- The Department of Justice is unlikely to investigate claims of this nature or file charges themselves against employers for anti-LGBT discrimination and it will not represent employees filing those cases.
- If you are actually filing a lawsuit against an employer for firing you or treating you unfairly ’cause you’re LGBT, the DOJ will not help you out.
However, there was no guarantee the DOJ would’ve helped you out before this memo came out either, and you don’t need the DOJ’s support to win a case.
The Executive Branch doesn’t really instruct judges on how to do their job (aka “how to rule”). Only Congress and higher-up judges can do that. The Department of Justice, in this case, is telling U.S. Attorneys how to do their job. (“U.S. Attorneys,” by the way, does not mean “every attorney in the United States.” It means Attorneys employed by United States Department of Justice.)
Yes, an employer could more license to not hire or to fire an LGBT employee for being LGBT because of their interpretation of DOJ’s position, which’s probably the more significant concern here, especially for trans and gender non-conforming people who face incredibly disheartening rates of unemployment and workplace harassment. But the case would hardly be a slam dunk. Regardless, most employers do want to follow the law and most employers do aim to avoid the publicity and cost of a lawsuit.
How might this play out in court?
LET’S TALK ABOUT THE SKYDIVER AGAIN. When the DOJ chimed in on Zarda v. Altitude Express, the U.S. Court of Appeals for the 2nd Circuit did not give a single fuck. They hadn’t asked for the DOJ’s input, and that brief was described as Slate’s legal blogger as “startlingly incoherent” and “seemingly the product of political pandering rather than legal reasoning,” which was reflected in how the judges handled said input, which, by the way, was filed in opposition to The Equal Employment Opportunity Commission. Judge Rosemary Pooler said, in court, “We love to hear from the federal government, but it’s a bit awkward to hear from them on both sides.”
The EEOC still holds that Title VII does prohibit discrimination based on sexual orientation and gender identity. Chai Feldblum, the (lesbian!) Commissioner of the EEOC, has declared anti-LGBTQ employment cases a focus of her commission’s present work and furthermore, “no new chair can come in and decide LGBT charges will not be a priority.” The EEOC is looking at a potential Republican majority on its commission next year, however, and I’m honestly not entirely clear on what that might mean for us. Feldblum is confident that “the train has left the station” on this issue.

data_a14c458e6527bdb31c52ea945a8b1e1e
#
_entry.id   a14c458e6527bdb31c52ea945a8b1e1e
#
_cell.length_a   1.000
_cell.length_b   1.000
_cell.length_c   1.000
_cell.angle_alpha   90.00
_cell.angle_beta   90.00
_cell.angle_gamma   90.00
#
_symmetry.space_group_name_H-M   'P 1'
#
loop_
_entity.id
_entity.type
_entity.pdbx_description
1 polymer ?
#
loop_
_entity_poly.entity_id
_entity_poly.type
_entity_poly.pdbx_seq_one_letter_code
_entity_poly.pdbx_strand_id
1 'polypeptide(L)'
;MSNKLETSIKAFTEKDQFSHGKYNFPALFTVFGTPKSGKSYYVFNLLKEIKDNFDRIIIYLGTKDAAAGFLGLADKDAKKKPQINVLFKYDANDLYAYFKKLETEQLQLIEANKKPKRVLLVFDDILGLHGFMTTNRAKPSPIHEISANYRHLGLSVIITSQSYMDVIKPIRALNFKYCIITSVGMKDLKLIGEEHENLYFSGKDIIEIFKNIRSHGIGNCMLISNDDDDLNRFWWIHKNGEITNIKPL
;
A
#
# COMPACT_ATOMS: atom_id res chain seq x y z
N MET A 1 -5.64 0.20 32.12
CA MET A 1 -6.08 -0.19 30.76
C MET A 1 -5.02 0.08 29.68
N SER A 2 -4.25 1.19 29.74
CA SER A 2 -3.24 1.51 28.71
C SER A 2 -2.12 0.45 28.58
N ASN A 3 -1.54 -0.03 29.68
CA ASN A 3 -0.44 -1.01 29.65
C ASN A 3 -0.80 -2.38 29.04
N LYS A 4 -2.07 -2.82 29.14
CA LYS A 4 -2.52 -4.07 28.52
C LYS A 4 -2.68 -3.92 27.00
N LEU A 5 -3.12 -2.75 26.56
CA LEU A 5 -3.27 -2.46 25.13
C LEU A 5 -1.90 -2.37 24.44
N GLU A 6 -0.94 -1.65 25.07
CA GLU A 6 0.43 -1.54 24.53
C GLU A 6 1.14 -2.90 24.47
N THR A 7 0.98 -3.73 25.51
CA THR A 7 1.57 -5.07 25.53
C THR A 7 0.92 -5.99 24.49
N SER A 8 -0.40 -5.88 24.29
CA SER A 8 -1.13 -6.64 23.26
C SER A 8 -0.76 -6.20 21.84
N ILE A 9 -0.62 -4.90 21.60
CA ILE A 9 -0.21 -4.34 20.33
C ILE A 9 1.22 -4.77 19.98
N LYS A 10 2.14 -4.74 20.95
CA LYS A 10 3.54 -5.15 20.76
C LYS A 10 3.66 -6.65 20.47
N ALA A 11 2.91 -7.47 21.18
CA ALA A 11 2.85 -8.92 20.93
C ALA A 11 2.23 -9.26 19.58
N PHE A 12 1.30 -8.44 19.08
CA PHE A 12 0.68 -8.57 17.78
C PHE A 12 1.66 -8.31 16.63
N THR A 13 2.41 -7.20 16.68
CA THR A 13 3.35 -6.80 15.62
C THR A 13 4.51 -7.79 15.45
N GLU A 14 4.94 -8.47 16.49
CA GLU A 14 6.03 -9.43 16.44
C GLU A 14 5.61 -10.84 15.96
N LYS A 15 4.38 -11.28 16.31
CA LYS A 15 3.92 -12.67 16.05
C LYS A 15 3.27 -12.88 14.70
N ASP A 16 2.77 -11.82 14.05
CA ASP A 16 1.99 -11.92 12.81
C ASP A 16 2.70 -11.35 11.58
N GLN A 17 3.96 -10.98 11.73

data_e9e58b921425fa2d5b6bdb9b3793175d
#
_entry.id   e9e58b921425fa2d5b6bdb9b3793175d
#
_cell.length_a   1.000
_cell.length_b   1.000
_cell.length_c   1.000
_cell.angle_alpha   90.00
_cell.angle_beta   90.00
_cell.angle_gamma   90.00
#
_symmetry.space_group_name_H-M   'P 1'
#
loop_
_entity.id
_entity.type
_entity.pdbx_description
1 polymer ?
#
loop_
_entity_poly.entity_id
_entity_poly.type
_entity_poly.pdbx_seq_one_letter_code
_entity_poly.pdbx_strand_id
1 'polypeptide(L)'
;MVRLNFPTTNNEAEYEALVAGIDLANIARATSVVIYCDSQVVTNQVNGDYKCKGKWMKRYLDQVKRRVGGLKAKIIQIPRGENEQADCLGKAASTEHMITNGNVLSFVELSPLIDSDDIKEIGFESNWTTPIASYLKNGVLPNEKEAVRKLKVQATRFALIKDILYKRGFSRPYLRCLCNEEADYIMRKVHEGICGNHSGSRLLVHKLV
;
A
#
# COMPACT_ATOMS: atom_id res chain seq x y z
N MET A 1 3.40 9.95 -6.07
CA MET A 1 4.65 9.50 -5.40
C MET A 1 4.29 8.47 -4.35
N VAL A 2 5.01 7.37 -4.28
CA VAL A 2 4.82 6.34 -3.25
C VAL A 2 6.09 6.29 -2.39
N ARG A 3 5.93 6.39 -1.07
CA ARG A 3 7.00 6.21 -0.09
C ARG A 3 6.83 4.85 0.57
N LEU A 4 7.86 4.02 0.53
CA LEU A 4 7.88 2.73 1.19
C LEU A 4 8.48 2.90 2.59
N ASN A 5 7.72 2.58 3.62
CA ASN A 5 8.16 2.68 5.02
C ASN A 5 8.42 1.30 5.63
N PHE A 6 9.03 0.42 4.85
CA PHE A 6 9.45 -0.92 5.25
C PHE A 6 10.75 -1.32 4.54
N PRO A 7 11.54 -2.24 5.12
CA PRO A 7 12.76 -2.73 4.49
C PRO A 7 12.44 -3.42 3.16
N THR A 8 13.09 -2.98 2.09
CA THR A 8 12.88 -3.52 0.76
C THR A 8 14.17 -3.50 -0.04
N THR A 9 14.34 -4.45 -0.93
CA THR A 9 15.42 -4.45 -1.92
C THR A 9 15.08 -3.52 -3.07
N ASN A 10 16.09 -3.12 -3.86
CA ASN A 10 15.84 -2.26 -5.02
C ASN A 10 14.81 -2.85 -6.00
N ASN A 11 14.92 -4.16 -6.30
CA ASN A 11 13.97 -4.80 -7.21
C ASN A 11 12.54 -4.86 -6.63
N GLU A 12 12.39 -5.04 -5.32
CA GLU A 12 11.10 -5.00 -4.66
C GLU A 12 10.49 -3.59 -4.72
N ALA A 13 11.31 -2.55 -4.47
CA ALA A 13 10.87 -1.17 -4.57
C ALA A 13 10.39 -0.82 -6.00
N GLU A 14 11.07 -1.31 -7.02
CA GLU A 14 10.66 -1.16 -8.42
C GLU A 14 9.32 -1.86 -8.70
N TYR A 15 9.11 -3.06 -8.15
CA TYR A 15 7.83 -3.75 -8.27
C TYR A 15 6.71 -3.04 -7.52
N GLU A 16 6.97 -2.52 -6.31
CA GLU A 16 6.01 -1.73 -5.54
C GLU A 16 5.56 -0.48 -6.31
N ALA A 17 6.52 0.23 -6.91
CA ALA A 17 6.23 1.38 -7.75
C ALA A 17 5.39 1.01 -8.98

When are you still protected?
If your state has its own anti-discrimination statutes that include gender identity, then you’re still protected in state courts. Here’s a map of where these protections exist, and also note that at least 255 cities and counties have their own LGBT anti-discrimination protections as well.
Many corporations who operate in multiple states will default to the strictest law of any state they operate in when devising their own anti-discrimination policies. 82 percent of Fortune 500 companies have full gender identity protections, and 96 percent of the 887 businesses listed in the Human Rights Campaign’s Corporate Equality Index offer explicit gender identity non-discrimination protections in the U.S., up from 5 percent in 2002.
Regarding the neverending confusion presented by Title VII’s interpretation in court, The HRC writes: “Despite this patchwork of state laws and federal guidance, private sector employers have far outpaced lawmakers in the implementation of fully inclusive non-discrimination polices.”
As seems to be the case for so many elements of the Trump Administration’s ideas and actions, let us all be grateful that the Executive Branch and Judicial Branch are separate entities and that there are judges out there who are a lot smarter than our terrible president. Let us all be grateful for the ACLU and Lambda Legal and all the attorneys out there who will fight for LGBTQ people.
What Would Fix All Of This Confusing Shit?
ENDA! We need ENDA. We need a federal non-discrimination act protecting lesbian, gay, bisexual, transgender, gender non-conforming and/or queer workers. Then, everybody can stop going back and forth about Title VII and instead be clear that it’s not okay to discriminate against LGBT people, in hiring or in firing or in creating comfortable work environments. But with the world imploding around us and the Trump administration being a non-stop shitshow, who knows when that’ll happen.